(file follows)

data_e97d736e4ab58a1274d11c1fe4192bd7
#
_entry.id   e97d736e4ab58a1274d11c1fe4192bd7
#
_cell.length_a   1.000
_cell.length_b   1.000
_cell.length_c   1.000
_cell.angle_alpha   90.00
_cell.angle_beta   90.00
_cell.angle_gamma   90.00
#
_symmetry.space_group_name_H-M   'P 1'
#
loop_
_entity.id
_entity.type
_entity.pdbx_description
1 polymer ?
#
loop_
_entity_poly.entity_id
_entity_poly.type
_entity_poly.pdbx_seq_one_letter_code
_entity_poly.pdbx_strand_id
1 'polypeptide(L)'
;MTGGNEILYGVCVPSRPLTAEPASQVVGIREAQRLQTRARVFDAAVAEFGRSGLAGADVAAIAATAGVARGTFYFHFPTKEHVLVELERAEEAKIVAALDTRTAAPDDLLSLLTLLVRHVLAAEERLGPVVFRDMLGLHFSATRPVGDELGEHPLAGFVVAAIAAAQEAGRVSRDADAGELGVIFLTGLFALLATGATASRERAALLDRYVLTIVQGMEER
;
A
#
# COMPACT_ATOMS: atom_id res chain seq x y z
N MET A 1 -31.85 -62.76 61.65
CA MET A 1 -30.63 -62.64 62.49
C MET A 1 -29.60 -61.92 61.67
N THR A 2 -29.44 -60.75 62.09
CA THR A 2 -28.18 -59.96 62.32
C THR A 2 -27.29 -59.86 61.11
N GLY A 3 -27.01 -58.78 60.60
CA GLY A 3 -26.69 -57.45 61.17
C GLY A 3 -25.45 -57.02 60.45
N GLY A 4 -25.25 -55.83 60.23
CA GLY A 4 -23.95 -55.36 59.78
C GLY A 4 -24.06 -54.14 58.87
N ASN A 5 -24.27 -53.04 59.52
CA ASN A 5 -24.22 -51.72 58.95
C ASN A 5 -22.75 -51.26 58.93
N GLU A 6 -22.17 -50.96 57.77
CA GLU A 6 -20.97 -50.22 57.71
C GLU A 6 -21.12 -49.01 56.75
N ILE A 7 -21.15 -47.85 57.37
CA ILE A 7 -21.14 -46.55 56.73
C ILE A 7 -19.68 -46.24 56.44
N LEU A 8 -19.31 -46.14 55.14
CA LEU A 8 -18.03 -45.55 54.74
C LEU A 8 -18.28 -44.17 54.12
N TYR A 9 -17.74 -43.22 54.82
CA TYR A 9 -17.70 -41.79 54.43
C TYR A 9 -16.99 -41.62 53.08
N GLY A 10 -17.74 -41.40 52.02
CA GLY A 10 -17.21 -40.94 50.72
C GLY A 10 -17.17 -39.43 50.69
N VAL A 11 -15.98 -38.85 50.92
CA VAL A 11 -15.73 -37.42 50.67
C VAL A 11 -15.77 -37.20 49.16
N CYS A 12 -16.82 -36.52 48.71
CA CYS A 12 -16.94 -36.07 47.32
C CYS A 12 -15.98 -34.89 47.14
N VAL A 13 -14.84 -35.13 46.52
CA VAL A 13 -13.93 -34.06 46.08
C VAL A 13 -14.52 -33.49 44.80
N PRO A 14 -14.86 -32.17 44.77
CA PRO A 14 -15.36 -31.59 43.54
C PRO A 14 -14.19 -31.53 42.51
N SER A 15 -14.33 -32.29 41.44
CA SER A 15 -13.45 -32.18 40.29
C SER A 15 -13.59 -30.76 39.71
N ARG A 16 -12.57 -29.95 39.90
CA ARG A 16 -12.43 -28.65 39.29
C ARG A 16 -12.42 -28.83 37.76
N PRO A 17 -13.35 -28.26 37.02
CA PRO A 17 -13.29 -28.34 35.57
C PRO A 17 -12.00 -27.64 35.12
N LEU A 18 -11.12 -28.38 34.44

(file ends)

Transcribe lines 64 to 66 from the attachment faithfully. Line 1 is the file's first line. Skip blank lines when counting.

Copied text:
N CYS A 12 -16.82 -36.52 48.71
CA CYS A 12 -16.94 -36.07 47.32
C CYS A 12 -15.98 -34.89 47.14